We will use the face recognition program we developed in Part III to illustrate how to profile programs.

The performance problem of the face recognition program is that it takes about 25 seconds to process 280 faces (each face has 10304=112*92 pixels). I want to find which part takes most of the time. Is it due to the eigen decomposition?

## Profile

Profiling means knowing how much time and memory every part of your program take. Good profiling tools could give a detail report on the running behavior of a program. In .Net, there are several good tools for this purpose. Some of them are free.

However, these tools are too big to use in a explorative/interactive programming style. Following Matlab’s tic and toc, I have written them for F#:

let stopWatch = new System.Diagnostics.Stopwatch()I also use the same style for my C programs:

let tic() =

stopWatch.Reset()

stopWatch.Start()

let toc(msg:string) =

stopWatch.Stop()

printfn "%s %f ms" msg stopWatch.Elapsed.TotalMilliseconds

stopWatch.Reset()

stopWatch.Start()

#include <time.h>This implementation enables us to use a sequence of

time_t stopWatch;

void tic()

{

stopWatch = clock();

}

void toc(const char *msg)

{

double s = (clock() - stopWatch) * 1000.0 / CLOCKS_PER_SEC;

printf("%s: %.2lf ms\n", msg, s);

stopWatch = clock();

}

**toc**s to

*profile a code block line by line*without the need to write

**tic**every time. However this simple profiler can not be nested as there is only a global timer.

After putting several **toc**s into my eigCov:

tic()It gets the following output:

let colm = colMean faces

toc("mean face")

let A = Matrix.init nrow ncol (fun i j -> faces.[i,j] - colm.[i])

toc("minus mean face")

let L = A.Transpose * A

toc("get L")

let val1, vec1 = eig L

toc("lapack eig")

let v = val1 * (1.0 / float (ncol - 1))

let u = A * vec1.Transpose

toc("get u")

// normalize eigen vectors

let mutable cnt = 0

for i=0 to ncol-1 do

if abs v.[i] < 1e-8 then

u.[0..nrow-1,i..i] <- Matrix.create nrow 1 0.0

else

cnt <- cnt + 1

let norm = Vector.norm (u.[0..nrow-1,i..i].ToVector())

u.[0..nrow-1,i..i] <- u.[0..nrow-1,i..i] * ( 1.0 / float norm )

toc("normolize u")

mean face 639.891700 ms

minus mean face 195.484600 ms

get L 12885.751500 ms

lapack eig 247.015700 ms

get u 7169.749100 ms

normolize u 623.919700 ms

The matrix multiplication in “get L” is 280x10304 multiplies 10304x280, which is quite large!

## Matrix Multiplication

Matrix multiplication is a great example to show that why we need well tuned libraries to perform numerical computations.Table: the time cost for self-made(not optimized) implementations

implementations | operator * for matrix type | 3 F# loops(use matrix) | 3 F# loops(use float Array2D) | 3 C loops (native) |

time(seconds) | 13.07 | 38.81 | 13.52 | 8.10 |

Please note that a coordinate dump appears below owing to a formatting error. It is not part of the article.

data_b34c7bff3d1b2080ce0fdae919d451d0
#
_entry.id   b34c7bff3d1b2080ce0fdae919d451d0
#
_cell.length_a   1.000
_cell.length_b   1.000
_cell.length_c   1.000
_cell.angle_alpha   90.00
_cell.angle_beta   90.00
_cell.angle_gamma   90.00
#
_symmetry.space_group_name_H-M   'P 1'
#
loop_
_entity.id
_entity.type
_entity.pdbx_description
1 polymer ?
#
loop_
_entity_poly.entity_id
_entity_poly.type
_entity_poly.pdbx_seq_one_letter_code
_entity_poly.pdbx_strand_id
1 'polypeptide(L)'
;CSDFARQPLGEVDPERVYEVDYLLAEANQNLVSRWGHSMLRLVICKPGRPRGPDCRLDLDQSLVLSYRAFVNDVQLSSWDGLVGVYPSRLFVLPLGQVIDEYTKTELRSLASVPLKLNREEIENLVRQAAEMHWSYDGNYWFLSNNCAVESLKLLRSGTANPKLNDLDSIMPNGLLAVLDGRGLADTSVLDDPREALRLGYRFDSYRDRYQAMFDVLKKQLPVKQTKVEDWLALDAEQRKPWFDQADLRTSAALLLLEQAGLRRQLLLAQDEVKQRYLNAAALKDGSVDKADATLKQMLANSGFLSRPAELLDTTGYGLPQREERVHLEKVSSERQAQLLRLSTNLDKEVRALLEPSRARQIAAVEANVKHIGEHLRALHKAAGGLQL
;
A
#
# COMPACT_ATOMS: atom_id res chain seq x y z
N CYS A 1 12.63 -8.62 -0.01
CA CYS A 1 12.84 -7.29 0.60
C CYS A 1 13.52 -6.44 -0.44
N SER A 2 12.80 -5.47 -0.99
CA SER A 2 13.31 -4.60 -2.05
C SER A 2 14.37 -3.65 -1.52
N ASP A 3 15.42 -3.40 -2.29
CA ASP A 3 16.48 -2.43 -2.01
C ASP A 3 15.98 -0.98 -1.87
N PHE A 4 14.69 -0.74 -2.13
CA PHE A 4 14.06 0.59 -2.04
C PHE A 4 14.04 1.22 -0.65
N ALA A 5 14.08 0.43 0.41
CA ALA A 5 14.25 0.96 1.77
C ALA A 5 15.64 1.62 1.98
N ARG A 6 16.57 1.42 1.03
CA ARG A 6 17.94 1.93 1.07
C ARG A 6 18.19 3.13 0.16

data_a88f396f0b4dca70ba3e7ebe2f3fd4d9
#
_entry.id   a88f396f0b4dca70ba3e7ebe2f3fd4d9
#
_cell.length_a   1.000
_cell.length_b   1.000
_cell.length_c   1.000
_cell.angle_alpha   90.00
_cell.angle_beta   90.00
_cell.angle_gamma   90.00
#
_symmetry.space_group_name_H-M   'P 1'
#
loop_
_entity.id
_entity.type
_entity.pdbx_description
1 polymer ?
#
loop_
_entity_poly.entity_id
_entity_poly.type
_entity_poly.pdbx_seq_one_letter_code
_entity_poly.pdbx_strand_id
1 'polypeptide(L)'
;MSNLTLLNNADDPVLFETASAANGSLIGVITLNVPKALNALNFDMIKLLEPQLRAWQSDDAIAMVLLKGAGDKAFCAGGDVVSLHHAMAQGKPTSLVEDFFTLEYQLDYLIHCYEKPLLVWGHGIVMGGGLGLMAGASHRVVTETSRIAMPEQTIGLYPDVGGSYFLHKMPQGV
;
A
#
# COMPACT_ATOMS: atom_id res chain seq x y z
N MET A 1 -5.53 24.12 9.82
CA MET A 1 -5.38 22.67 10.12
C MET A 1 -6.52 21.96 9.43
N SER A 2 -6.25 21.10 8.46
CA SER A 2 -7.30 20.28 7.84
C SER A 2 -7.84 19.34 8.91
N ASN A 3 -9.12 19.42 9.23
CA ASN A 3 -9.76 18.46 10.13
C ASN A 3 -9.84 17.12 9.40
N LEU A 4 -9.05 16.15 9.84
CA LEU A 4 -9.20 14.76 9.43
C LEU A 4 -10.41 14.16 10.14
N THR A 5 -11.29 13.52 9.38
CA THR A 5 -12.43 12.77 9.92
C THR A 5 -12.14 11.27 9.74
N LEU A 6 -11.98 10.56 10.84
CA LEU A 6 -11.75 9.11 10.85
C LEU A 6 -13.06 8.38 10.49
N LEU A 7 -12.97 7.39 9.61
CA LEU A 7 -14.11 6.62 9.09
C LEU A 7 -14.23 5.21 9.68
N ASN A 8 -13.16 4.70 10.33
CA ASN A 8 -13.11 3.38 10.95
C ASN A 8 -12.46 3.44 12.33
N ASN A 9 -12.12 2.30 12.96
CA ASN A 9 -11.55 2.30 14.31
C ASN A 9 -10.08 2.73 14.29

for (i=0; i<N; i++)The two F# programs are similar to the above one in C. We can find that if we use a lot of F# matrix element access operator [,], the performance is very poor. The * operator of matrix type does not have any optimization in it, so it costs the same amount of time as 3-loops (Array2D) does. Native code is faster than the managed ones as it does not do boundary checking for index.

for (j=0; j<N; j++) {

double s = 0;

for (k=0; k<M; k++)

s += a[i][k] * b[k][j];

c[i][j] = s;

}

Matlab, R and Numpy/Python all wrap optimized matrix implementations. Let us next see how they perform:

Table: the time cost for optimized implementationsSoftware | Matlab 2009a | R 2.10.1 | Numpy 1.3.0 |

time | 0.25 | 1.98 | 0.35 |

We can see the difference between optimized versions and non-optimized ones is very large. A similar report from a .Net math software vender is here. The conclusion is that **we should use optimized matrix multiplication procedure when matrices are large**.

## Add optimized matrix multiplication support to math-provider

The math-provider has made an wrapper for dgemm_, which is a BLAS procedure for computing:C :=This is general case of matrix multiplication. The math-provider also has an wrapper for dgemv_, matrix-vector multiplication.

alpha*op( A )*op( B ) + beta*C

where op (A) = A or A’.

However, they are not directly callable from Lapack service provider.

add the following code to linear_algebra_service.fs:let MM a b =

Service().dgemm_(a,b)

and add the following to linear_algebra.fs:

let MM A B =and add the following to linear_algebra.fsi:

if HaveService() then

LinearAlgebraService.MM A B

else

A * B

/// BLAS matrix multiplication

val MM: A:matrix -> B:matrix -> matrixNow we define a local name for it:

`let mm = LinearAlgebra.MM `

Using BLAS matrix multiplication routine costs about **4 seconds**, which is faster than native C’s performance(8 seconds), but worse than Matlab’s or Numpy’s. The reason is that the BLAS(Netlib BLAS 3.1.1) is not optimized for my platform. If I use ATLAS for BLAS and use an Intel Fortran Compiler, the performance will be close to Numpy’s or Matlab’s.

By using BLAS’s matrix multiplication routine for the face recognition, the total running reduces from 25 seconds to 9 seconds.

## Attachment

wait.

I just did a test on Java. It costs 24 seconds on average to perform A*A', where A is a 280*10304 random matrix.

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